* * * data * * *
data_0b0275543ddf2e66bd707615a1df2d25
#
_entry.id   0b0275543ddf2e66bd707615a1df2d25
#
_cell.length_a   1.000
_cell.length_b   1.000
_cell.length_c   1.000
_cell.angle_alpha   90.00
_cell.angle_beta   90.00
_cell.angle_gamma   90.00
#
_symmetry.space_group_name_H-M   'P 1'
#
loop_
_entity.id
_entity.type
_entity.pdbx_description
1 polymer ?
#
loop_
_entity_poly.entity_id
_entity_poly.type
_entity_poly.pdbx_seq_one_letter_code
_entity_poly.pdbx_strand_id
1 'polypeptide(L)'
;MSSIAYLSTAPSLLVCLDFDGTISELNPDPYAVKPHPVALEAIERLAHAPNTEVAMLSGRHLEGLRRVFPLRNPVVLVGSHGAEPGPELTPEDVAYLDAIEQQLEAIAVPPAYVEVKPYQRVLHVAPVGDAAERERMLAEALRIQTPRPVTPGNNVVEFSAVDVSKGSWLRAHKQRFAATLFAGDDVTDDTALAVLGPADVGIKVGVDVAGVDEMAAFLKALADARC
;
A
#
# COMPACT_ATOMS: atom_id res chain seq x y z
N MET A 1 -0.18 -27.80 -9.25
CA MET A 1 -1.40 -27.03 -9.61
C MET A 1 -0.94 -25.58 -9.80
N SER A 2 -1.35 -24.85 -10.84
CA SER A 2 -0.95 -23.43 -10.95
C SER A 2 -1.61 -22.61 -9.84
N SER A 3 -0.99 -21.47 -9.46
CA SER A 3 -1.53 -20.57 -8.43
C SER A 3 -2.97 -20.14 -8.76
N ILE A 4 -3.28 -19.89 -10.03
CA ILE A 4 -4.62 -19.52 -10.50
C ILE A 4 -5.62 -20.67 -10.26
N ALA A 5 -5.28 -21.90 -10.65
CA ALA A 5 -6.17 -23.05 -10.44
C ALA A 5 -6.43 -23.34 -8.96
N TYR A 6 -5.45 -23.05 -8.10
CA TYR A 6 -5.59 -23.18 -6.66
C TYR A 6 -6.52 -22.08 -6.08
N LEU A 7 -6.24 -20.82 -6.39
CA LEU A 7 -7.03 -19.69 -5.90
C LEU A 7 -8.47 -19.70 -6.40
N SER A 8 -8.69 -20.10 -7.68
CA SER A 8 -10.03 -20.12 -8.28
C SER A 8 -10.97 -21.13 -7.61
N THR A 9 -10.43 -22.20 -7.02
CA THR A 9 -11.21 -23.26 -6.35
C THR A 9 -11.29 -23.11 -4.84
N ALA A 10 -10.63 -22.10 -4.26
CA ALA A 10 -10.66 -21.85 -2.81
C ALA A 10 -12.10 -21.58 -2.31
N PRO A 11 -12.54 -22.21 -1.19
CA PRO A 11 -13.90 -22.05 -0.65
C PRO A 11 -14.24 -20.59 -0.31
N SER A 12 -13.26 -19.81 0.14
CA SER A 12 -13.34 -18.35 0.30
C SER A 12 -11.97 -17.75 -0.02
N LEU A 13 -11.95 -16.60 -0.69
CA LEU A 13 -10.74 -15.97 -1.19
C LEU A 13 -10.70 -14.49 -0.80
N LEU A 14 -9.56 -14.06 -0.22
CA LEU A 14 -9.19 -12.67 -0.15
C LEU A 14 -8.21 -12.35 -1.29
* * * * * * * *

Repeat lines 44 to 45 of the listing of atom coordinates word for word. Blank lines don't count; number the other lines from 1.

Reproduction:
CA ALA A 5 -6.17 -23.05 -10.44
C ALA A 5 -6.43 -23.34 -8.96